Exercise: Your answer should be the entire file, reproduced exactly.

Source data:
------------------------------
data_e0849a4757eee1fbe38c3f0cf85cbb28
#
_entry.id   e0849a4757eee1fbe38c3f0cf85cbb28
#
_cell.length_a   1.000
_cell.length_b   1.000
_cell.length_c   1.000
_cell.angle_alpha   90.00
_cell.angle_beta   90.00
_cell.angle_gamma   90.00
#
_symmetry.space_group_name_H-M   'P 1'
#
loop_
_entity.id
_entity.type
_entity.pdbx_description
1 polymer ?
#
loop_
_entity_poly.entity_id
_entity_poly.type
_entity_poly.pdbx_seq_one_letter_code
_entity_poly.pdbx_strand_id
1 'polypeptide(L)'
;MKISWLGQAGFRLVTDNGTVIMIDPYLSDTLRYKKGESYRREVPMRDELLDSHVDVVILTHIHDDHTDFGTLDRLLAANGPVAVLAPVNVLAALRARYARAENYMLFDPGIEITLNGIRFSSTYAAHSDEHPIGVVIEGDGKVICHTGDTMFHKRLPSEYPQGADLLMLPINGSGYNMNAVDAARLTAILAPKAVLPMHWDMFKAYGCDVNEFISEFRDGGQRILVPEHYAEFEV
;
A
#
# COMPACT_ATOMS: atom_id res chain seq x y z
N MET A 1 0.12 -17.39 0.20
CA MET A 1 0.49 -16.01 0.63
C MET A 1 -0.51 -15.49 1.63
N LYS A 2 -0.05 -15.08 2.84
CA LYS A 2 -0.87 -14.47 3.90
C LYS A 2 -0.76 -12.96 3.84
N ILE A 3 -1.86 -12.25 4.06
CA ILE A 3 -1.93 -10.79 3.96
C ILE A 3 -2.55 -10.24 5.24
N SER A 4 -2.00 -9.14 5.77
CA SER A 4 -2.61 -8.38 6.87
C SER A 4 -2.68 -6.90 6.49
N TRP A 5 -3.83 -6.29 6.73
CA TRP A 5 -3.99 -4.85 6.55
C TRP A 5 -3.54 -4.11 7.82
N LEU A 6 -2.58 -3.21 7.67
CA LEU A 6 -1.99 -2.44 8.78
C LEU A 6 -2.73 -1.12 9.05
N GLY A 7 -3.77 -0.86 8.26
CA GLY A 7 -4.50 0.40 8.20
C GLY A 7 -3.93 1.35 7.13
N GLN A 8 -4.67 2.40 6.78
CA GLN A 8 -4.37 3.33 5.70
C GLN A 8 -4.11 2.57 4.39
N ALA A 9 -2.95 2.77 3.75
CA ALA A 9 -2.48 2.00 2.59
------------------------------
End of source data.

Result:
data_e0849a4757eee1fbe38c3f0cf85cbb28
#
_entry.id   e0849a4757eee1fbe38c3f0cf85cbb28
#
_cell.length_a   1.000
_cell.length_b   1.000
_cell.length_c   1.000
_cell.angle_alpha   90.00
_cell.angle_beta   90.00
_cell.angle_gamma   90.00
#
_symmetry.space_group_name_H-M   'P 1'
#
loop_
_entity.id
_entity.type
_entity.pdbx_description
1 polymer ?
#
loop_
_entity_poly.entity_id
_entity_poly.type
_entity_poly.pdbx_seq_one_letter_code
_entity_poly.pdbx_strand_id
1 'polypeptide(L)'
;MKISWLGQAGFRLVTDNGTVIMIDPYLSDTLRYKKGESYRREVPMRDELLDSHVDVVILTHIHDDHTDFGTLDRLLAANGPVAVLAPVNVLAALRARYARAENYMLFDPGIEITLNGIRFSSTYAAHSDEHPIGVVIEGDGKVICHTGDTMFHKRLPSEYPQGADLLMLPINGSGYNMNAVDAARLTAILAPKAVLPMHWDMFKAYGCDVNEFISEFRDGGQRILVPEHYAEFEV
;
A
#
# COMPACT_ATOMS: atom_id res chain seq x y z
N MET A 1 0.12 -17.39 0.20
CA MET A 1 0.49 -16.01 0.63
C MET A 1 -0.51 -15.49 1.63
N LYS A 2 -0.05 -15.08 2.84
CA LYS A 2 -0.87 -14.47 3.90
C LYS A 2 -0.76 -12.96 3.84
N ILE A 3 -1.86 -12.25 4.06
CA ILE A 3 -1.93 -10.79 3.96
C ILE A 3 -2.55 -10.24 5.24
N SER A 4 -2.00 -9.14 5.77
CA SER A 4 -2.61 -8.38 6.87
C SER A 4 -2.68 -6.90 6.49
N TRP A 5 -3.83 -6.29 6.73
CA TRP A 5 -3.99 -4.85 6.55
C TRP A 5 -3.54 -4.11 7.82
N LEU A 6 -2.58 -3.21 7.67
CA LEU A 6 -1.99 -2.44 8.78
C LEU A 6 -2.73 -1.12 9.05
N GLY A 7 -3.77 -0.86 8.26
CA GLY A 7 -4.50 0.40 8.20
C GLY A 7 -3.93 1.35 7.13
N GLN A 8 -4.67 2.40 6.78
CA GLN A 8 -4.37 3.33 5.70
C GLN A 8 -4.11 2.57 4.39
N ALA A 9 -2.95 2.77 3.75
CA ALA A 9 -2.48 2.00 2.59